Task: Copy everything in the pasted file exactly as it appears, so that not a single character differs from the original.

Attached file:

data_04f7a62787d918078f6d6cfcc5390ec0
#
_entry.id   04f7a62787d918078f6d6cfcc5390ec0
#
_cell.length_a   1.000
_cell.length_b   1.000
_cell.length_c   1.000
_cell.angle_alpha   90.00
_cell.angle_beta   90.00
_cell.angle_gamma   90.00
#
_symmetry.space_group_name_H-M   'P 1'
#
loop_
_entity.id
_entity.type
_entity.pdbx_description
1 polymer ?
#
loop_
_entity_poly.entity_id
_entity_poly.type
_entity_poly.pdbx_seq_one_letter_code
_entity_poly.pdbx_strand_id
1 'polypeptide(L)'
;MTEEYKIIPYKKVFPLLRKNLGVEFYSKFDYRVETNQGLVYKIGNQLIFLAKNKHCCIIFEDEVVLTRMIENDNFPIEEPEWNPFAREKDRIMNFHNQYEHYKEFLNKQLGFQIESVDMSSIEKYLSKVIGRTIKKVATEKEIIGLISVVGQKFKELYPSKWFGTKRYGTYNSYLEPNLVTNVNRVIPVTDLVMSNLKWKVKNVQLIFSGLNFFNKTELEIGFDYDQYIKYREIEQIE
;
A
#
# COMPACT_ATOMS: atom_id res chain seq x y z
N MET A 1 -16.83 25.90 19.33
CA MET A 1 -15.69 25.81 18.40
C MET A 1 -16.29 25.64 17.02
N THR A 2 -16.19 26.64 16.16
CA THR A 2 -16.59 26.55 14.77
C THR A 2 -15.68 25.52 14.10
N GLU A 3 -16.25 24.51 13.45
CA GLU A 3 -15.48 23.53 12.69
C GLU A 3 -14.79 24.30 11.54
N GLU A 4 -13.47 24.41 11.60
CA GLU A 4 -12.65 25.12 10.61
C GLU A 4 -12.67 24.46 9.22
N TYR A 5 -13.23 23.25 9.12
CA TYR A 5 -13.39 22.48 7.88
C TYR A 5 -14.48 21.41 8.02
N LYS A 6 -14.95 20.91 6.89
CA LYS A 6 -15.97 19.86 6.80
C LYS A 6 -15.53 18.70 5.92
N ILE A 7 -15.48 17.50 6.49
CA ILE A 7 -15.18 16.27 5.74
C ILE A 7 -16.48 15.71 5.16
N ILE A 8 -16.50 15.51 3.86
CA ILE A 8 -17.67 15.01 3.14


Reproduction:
data_04f7a62787d918078f6d6cfcc5390ec0
#
_entry.id   04f7a62787d918078f6d6cfcc5390ec0
#
_cell.length_a   1.000
_cell.length_b   1.000
_cell.length_c   1.000
_cell.angle_alpha   90.00
_cell.angle_beta   90.00
_cell.angle_gamma   90.00
#
_symmetry.space_group_name_H-M   'P 1'
#
loop_
_entity.id
_entity.type
_entity.pdbx_description
1 polymer ?
#
loop_
_entity_poly.entity_id
_entity_poly.type
_entity_poly.pdbx_seq_one_letter_code
_entity_poly.pdbx_strand_id
1 'polypeptide(L)'
;MTEEYKIIPYKKVFPLLRKNLGVEFYSKFDYRVETNQGLVYKIGNQLIFLAKNKHCCIIFEDEVVLTRMIENDNFPIEEPEWNPFAREKDRIMNFHNQYEHYKEFLNKQLGFQIESVDMSSIEKYLSKVIGRTIKKVATEKEIIGLISVVGQKFKELYPSKWFGTKRYGTYNSYLEPNLVTNVNRVIPVTDLVMSNLKWKVKNVQLIFSGLNFFNKTELEIGFDYDQYIKYREIEQIE
;
A
#
# COMPACT_ATOMS: atom_id res chain seq x y z
N MET A 1 -16.83 25.90 19.33
CA MET A 1 -15.69 25.81 18.40
C MET A 1 -16.29 25.64 17.02
N THR A 2 -16.19 26.64 16.16
CA THR A 2 -16.59 26.55 14.77
C THR A 2 -15.68 25.52 14.10
N GLU A 3 -16.25 24.51 13.45
CA GLU A 3 -15.48 23.53 12.69
C GLU A 3 -14.79 24.30 11.54
N GLU A 4 -13.47 24.41 11.60
CA GLU A 4 -12.65 25.12 10.61
C GLU A 4 -12.67 24.46 9.22
N TYR A 5 -13.23 23.25 9.12
CA TYR A 5 -13.39 22.48 7.88
C TYR A 5 -14.48 21.41 8.02
N LYS A 6 -14.95 20.91 6.89
CA LYS A 6 -15.97 19.86 6.80
C LYS A 6 -15.53 18.70 5.92
N ILE A 7 -15.48 17.50 6.49
CA ILE A 7 -15.18 16.27 5.74
C ILE A 7 -16.48 15.71 5.16
N ILE A 8 -16.50 15.51 3.86
CA ILE A 8 -17.67 15.01 3.14